WATCH NOW: What Gamers Can Teach Us

It was the strangest thing. A gasp went up in the audience. Just when I was finding the courage to discuss the darkest moment in my life, we were literally plunged into darkness together.
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I'm going to tell you a secret.

The TEDTalk you're about to watch probably seems like a pretty ordinary TEDTalk, maybe even a pretty good one, given the standing ovation at the end.

But here's the truth that almost no one in the world knows: This talk, my talk, went down in TED history as the single biggest disaster to ever happen at TED.

That's right. My TEDTalk is officially the biggest disaster in TED history! And you know what? I couldn't be prouder of that fact.

I think it's time to tell the true story behind "The Game That Can Give You 10 Extra Years of Life."


I was halfway through delivering my TEDTalk, trying to convince the audience that they would have fewer regrets on their deathbed if they spent more time playing Angry Birds.

It sounds ridiculous, I know! But as I explain in the talk, people who spend more time playing video games actually have a wealth of psychological resources, like mental and emotional resilience, that can be used to tackle tough challenges in their real lives -- with more creativity, determination, motivation and social support.

The idea of gamer resilience isn't just an academic obsession for me. It's something I've experienced personally. I've had to fight off suicidal thoughts after a traumatic brain injury -- and I used my gamer strengths to do it.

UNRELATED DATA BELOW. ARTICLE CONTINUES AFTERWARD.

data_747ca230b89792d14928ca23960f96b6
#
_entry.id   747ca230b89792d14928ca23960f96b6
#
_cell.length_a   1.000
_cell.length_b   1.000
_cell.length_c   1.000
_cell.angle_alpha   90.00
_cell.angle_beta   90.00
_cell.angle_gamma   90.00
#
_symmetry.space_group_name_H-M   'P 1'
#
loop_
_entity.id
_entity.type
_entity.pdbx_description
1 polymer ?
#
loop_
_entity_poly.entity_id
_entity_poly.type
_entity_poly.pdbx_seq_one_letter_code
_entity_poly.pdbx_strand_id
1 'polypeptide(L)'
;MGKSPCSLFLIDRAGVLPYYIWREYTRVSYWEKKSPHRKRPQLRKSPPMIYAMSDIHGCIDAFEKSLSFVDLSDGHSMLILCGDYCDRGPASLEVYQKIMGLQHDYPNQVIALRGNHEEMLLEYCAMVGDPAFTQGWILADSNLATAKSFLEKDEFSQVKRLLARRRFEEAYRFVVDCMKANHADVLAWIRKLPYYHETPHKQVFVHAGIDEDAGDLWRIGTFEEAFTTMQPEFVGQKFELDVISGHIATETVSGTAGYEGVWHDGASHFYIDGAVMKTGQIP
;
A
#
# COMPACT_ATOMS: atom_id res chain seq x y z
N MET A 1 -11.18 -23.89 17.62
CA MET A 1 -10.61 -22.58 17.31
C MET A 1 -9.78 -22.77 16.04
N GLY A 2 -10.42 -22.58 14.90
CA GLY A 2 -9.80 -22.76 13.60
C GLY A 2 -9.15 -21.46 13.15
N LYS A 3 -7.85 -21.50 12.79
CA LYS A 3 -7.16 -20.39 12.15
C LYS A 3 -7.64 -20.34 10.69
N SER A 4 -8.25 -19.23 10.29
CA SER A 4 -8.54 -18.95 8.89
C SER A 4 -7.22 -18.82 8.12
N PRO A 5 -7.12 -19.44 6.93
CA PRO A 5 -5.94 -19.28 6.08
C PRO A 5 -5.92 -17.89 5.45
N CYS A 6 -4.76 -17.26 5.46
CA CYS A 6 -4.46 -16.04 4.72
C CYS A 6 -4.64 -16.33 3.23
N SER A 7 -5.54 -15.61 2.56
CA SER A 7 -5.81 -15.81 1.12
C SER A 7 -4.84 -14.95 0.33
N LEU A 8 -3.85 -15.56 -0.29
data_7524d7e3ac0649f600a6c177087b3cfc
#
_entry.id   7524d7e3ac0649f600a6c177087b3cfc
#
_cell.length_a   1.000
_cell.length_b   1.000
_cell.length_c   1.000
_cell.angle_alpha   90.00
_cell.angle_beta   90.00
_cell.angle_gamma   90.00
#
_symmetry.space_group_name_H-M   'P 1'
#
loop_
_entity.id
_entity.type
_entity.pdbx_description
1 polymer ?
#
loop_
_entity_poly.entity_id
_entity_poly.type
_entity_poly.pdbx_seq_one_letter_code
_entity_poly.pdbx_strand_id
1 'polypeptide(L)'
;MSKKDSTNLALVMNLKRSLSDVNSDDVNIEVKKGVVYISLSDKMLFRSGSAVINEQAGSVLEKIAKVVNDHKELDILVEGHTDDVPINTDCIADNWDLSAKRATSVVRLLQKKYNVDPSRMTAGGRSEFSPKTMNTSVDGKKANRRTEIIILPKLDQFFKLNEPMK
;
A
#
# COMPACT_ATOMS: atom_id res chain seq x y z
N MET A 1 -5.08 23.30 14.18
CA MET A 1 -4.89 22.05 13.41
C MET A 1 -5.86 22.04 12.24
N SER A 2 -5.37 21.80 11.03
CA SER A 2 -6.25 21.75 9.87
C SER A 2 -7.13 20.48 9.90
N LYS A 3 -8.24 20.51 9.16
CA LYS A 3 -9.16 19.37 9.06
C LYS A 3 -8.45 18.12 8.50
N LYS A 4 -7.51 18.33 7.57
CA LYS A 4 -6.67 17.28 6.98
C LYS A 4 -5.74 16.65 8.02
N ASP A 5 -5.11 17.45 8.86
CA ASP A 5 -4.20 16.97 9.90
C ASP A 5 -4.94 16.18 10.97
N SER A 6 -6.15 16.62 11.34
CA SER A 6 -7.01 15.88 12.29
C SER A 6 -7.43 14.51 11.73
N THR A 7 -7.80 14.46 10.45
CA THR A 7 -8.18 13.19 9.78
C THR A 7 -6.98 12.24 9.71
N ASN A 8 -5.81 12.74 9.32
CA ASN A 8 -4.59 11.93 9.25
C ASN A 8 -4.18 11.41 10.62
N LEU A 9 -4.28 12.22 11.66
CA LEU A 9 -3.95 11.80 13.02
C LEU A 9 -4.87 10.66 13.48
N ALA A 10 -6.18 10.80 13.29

I was explaining this to the TED audience -- that I'd reached my lowest point, when I said to myself: "I'm either going to kill myself, or I'm going to turn this into a game" -- when suddenly, everything in the theater went pitch black.


Photo credit: Jane McGonigal.

It was the strangest thing. A gasp went up in the audience. Just when I was finding the courage to discuss the darkest moment in my life, we were literally plunged into darkness together.

It took a moment to figure out what was going on. The power was out. And not just in our theater. It was in the entire neighborhood. A huge part of Edinburgh was experiencing a blackout.

I was ushered offstage. I had to fight back tears. Would I get to finish my talk? I had been preparing for months. I had practiced it every single day for weeks. I had wanted so badly for it to go perfectly. And now, it wasn't even clear if I would be able to get back up onstage. Even if I could, would I be able to pull myself back together and get through it?

Remember, this isn't just a disaster -- this is the Biggest Disaster in TED history. -- Jane McGonigal

But then I realized: I'm a gamer. And that means I'm resilient. I'm not afraid to try again, to replay a level, to get back up after being shoved down. If anyone could handle this kind of a challenge, it would be me.

I would get back up there and show them exactly how a gamer tackles a real-life obstacle: with relish.